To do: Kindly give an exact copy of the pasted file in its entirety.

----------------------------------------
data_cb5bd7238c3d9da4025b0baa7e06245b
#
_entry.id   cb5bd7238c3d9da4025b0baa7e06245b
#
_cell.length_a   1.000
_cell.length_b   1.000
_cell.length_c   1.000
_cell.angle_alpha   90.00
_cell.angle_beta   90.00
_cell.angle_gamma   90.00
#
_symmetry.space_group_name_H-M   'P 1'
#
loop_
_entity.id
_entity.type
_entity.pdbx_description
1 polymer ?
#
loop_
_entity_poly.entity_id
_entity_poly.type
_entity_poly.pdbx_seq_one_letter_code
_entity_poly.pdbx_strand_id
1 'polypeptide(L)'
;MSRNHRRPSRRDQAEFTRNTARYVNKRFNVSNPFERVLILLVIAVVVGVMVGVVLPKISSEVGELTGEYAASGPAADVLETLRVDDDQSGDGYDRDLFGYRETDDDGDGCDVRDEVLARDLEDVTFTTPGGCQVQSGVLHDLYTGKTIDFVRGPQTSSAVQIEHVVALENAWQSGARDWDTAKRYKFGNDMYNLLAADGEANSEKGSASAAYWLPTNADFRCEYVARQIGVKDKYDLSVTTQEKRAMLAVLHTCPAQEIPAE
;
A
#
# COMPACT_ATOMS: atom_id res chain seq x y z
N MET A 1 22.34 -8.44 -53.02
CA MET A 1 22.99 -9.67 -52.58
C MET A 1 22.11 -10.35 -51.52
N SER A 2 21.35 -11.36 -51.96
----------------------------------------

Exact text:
data_cb5bd7238c3d9da4025b0baa7e06245b
#
_entry.id   cb5bd7238c3d9da4025b0baa7e06245b
#
_cell.length_a   1.000
_cell.length_b   1.000
_cell.length_c   1.000
_cell.angle_alpha   90.00
_cell.angle_beta   90.00
_cell.angle_gamma   90.00
#
_symmetry.space_group_name_H-M   'P 1'
#
loop_
_entity.id
_entity.type
_entity.pdbx_description
1 polymer ?
#
loop_
_entity_poly.entity_id
_entity_poly.type
_entity_poly.pdbx_seq_one_letter_code
_entity_poly.pdbx_strand_id
1 'polypeptide(L)'
;MSRNHRRPSRRDQAEFTRNTARYVNKRFNVSNPFERVLILLVIAVVVGVMVGVVLPKISSEVGELTGEYAASGPAADVLETLRVDDDQSGDGYDRDLFGYRETDDDGDGCDVRDEVLARDLEDVTFTTPGGCQVQSGVLHDLYTGKTIDFVRGPQTSSAVQIEHVVALENAWQSGARDWDTAKRYKFGNDMYNLLAADGEANSEKGSASAAYWLPTNADFRCEYVARQIGVKDKYDLSVTTQEKRAMLAVLHTCPAQEIPAE
;
A
#
# COMPACT_ATOMS: atom_id res chain seq x y z
N MET A 1 22.34 -8.44 -53.02
CA MET A 1 22.99 -9.67 -52.58
C MET A 1 22.11 -10.35 -51.52
N SER A 2 21.35 -11.36 -51.96